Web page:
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October 2011 Archives

Judge Denies 5 Motions to Dismiss Edwards Campaign Finance Case

John Edwards' campaign finance case is moving ahead, much to the chagrin of his attorneys.

The case has survived five motions to dismiss.

The former presidential candidate is accused of misusing campaign contributions. He allegedly used funds to cover up the existence of his mistress, videographer Rielle Hunter. Hunter later carried Edwards' daughter to term.

Jose Baez Complaints Confirmed by Florida Bar

For the first time, the Florida Bar has released information about the Jose Baez complaints, confirming suspicions as to their content.

Both ethics complaints stem from Baez's representation of Casey Anthony during her murder trial and the subsequent probation fiasco. And as suspected, they concern comments made by Judge Belvin Perry.

Moreover, the initial investigation was recently sent to a grievance committee, which will now determine whether there is sufficient probable cause to bring formal charges.

NY Woman Disrobes in Court, Somehow Avoids Contempt

What would you do if your client came to her hearing simply to strip in court?

For most attorneys, the first thing they'd do is to pray that the judge doesn't slap their client with a contempt charge.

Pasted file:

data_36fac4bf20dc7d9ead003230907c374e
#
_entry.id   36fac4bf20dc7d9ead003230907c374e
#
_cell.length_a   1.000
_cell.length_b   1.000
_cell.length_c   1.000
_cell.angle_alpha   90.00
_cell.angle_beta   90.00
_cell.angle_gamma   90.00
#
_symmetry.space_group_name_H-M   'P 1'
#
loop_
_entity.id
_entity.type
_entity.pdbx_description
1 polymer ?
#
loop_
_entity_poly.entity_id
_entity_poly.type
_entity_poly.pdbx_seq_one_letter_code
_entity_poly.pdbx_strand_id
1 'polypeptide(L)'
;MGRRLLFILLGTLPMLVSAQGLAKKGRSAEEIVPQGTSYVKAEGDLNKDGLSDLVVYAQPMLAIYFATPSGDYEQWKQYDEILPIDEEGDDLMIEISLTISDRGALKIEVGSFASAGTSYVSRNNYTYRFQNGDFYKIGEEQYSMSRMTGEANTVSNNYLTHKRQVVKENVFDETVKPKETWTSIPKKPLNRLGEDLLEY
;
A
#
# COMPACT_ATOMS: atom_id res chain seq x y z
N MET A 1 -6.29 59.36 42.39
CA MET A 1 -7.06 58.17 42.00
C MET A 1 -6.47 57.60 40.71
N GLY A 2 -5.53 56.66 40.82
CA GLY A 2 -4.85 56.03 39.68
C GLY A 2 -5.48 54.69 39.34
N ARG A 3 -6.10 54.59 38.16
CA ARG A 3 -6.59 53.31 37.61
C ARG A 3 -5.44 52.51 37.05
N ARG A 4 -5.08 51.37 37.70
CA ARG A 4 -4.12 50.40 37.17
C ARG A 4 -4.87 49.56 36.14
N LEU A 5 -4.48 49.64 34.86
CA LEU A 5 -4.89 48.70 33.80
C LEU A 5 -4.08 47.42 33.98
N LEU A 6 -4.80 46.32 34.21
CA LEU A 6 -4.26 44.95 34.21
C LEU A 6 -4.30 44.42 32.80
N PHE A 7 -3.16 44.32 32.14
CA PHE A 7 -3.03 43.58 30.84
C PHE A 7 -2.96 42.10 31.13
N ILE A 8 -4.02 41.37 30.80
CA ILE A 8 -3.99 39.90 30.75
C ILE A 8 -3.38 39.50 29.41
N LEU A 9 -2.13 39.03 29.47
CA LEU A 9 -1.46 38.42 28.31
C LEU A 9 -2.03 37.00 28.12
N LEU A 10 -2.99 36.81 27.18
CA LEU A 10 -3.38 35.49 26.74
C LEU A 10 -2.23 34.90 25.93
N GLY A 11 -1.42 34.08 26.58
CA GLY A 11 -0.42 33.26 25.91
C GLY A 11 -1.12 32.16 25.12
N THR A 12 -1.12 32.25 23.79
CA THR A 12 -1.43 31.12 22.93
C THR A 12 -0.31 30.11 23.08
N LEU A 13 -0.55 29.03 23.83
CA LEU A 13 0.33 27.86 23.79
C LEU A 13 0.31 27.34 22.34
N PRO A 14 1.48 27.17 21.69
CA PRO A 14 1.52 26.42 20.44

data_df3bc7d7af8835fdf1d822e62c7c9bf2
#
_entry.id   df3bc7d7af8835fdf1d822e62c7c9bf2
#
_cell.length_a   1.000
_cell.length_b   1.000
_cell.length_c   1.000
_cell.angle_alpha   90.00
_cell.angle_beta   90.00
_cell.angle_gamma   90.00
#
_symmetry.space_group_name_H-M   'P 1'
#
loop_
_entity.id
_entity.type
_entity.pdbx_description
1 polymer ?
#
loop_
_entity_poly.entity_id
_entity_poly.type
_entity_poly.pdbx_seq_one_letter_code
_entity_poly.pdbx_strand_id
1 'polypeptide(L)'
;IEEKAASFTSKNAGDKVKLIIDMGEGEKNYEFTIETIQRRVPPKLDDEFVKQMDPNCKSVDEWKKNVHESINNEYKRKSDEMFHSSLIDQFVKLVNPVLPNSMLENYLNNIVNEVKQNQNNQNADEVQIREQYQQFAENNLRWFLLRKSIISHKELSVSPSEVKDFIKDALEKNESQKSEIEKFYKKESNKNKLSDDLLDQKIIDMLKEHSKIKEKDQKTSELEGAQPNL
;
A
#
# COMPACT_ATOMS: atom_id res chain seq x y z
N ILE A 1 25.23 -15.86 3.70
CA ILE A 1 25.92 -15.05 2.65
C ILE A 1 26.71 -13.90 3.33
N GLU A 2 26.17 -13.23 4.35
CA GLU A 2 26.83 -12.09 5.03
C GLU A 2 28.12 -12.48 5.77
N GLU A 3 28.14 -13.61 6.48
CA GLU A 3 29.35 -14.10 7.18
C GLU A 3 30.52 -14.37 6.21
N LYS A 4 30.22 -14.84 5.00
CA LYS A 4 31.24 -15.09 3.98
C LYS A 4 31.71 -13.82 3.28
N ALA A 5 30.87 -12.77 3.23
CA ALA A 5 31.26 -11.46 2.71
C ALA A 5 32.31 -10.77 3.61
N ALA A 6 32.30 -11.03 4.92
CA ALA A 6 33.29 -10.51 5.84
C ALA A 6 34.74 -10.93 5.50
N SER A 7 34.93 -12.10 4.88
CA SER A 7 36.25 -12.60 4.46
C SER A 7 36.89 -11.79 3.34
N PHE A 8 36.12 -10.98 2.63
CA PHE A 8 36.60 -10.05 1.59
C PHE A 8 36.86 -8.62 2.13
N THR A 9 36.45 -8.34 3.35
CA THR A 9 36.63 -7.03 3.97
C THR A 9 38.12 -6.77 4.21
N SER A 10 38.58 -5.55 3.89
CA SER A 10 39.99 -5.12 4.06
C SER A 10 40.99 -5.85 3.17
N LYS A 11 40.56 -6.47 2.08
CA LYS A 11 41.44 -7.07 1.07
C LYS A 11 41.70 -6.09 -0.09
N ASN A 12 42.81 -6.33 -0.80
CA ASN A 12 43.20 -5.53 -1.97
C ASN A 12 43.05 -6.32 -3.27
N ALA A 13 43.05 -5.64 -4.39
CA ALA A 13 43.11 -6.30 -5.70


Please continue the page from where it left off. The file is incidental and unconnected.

That's probably what Holly Van Voast's attorney wished for when his client, a staunch public nudity advocate, disrobed in the middle of a hearing in New York City.

And his wish came true.

FL Lawyers Can Now Use Nicknames like 'Bulldog,' 'Shark' in Ads

Florida's lawyer advertising rules have long been criticized for being arcane and amongst the most restrictive in the country. But two of those rules suffered a blow at the hands of U.S. District Judge Marcia Morales Howard earlier this month.

One rule banned "manipulative" advertising, while another prohibited the use of "any background sound other than instrumental music."

Judge Howard struck down these two provisions on First Amendment and due process grounds.

VA Lawyer Charged with Misconduct for Blogging

A Virginia lawyer has been charged with misconduct over legal blog posts on his website.

Horace Hunter is a criminal defense attorney. He writes about some of the cases he's worked on. He also writes about substantive criminal justice issues.